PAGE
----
What poker plays can teach us about decision-making : The Indicator from Planet Money How a psychologist who learned how to play high stakes poker as a way to study human behavior learned a lot about risk management, mendacity and the markets.
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Poker, Markets And Life

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Poker, Markets And Life

Poker, Markets And Life

Poker, Markets And Life

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  • <iframe src="https://www.npr.org/player/embed/881831436/881844283" width="100%" height="290" frameborder="0" scrolling="no" title="NPR embedded audio player">
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Lionel Bonaventure/AFP via Getty Images
A dealer handles cards at a stud poker table at the "Paris Elysees Club", the first "gaming club" to open its doors in the French capital in Paris. (Photo by Lionel BONAVENTURE / AFP)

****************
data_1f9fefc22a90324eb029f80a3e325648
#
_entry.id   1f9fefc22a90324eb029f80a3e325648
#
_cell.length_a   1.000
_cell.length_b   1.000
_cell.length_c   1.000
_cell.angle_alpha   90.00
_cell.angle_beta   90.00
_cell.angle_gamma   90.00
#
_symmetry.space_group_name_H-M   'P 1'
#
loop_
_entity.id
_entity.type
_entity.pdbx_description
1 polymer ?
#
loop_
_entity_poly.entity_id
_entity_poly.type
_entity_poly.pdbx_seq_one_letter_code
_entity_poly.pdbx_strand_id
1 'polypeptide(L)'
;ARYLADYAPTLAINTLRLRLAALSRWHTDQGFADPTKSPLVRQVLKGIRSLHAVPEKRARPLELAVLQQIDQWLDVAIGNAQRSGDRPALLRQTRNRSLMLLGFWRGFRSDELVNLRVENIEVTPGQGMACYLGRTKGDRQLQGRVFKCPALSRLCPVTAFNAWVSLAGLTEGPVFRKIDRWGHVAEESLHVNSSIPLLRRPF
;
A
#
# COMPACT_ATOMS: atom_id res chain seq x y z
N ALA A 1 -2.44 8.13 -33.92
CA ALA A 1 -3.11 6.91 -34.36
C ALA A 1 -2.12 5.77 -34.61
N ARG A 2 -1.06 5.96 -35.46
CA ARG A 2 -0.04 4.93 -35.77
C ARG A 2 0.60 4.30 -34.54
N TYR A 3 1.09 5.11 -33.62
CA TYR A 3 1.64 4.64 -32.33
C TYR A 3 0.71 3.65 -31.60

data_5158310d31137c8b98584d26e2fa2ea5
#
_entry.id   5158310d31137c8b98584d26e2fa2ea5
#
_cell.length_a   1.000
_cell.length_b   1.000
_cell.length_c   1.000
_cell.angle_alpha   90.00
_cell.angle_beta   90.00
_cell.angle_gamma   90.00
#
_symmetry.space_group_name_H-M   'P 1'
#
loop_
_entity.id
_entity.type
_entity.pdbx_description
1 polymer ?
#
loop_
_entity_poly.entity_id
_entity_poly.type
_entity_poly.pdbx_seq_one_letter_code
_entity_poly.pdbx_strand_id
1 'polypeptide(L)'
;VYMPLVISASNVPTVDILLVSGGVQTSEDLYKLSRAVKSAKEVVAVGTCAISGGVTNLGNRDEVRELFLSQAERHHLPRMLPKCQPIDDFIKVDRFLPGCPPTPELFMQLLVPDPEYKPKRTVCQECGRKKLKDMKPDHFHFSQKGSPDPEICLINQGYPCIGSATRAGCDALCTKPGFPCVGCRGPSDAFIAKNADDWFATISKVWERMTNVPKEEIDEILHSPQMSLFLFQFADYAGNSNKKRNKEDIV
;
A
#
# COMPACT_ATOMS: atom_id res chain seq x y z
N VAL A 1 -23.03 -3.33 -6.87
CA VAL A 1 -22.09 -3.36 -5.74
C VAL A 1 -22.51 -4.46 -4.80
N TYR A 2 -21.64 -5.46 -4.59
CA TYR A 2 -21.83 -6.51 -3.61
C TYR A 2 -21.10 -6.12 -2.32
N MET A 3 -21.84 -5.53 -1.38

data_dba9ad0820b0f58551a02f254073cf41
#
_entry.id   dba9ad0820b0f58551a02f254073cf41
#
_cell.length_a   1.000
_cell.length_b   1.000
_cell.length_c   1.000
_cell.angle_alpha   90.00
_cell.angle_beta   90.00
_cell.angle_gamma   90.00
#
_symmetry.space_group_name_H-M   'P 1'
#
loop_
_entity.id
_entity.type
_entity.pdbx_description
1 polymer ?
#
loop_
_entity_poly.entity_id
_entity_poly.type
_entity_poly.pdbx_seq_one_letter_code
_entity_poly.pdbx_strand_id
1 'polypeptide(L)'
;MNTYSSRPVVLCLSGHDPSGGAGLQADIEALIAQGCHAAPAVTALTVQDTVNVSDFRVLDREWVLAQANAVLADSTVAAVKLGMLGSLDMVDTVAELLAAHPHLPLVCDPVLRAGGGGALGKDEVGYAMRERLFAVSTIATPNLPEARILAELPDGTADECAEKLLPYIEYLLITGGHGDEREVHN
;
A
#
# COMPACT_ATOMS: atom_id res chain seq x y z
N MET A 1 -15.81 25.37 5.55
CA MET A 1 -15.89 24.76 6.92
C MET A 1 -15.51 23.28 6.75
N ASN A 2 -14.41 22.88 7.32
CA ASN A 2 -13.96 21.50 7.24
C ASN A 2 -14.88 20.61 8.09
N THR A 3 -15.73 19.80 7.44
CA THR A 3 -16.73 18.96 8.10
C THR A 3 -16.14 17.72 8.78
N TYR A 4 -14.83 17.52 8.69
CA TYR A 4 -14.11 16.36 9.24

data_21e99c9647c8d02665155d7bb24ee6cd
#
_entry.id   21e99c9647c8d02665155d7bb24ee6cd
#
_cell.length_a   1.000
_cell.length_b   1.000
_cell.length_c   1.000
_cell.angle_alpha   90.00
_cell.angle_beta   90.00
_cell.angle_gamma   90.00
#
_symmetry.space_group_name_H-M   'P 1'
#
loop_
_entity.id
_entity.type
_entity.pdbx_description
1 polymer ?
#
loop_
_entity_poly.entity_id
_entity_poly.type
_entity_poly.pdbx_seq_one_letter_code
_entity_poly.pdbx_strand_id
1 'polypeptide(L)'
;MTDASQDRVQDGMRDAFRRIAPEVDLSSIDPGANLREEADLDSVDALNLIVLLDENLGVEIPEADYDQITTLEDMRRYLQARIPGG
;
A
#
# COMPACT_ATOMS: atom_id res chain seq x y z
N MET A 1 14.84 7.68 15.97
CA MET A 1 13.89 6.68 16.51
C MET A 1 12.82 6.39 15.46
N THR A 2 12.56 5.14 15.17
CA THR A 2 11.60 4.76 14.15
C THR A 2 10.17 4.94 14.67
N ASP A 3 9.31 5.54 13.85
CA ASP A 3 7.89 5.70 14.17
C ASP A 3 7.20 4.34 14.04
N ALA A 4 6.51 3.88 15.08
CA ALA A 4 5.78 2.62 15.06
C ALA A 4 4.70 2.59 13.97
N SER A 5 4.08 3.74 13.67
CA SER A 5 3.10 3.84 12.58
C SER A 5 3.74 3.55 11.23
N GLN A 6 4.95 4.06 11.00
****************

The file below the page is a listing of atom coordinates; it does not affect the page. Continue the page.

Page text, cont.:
Lionel Bonaventure/AFP via Getty Images

Psychologist and journalist Maria Konnikova decided to learn how to play high stakes poker, as a way to study human behavior. She got a lot more than she bargained for. She learned how to play, and how to win. She also learned about the gender imbalance in the world of competitive poker, and how women are consistently underestimated by men. She learned about how players manage risk, and that poker is every bit as skilled a profession as investing. And maybe even more so.

Check out Maria Konnikova's new book, The Biggest Bluff:

https://www.penguinrandomhouse.com/books/562852/the-biggest-bluff-by-maria-konnikova/

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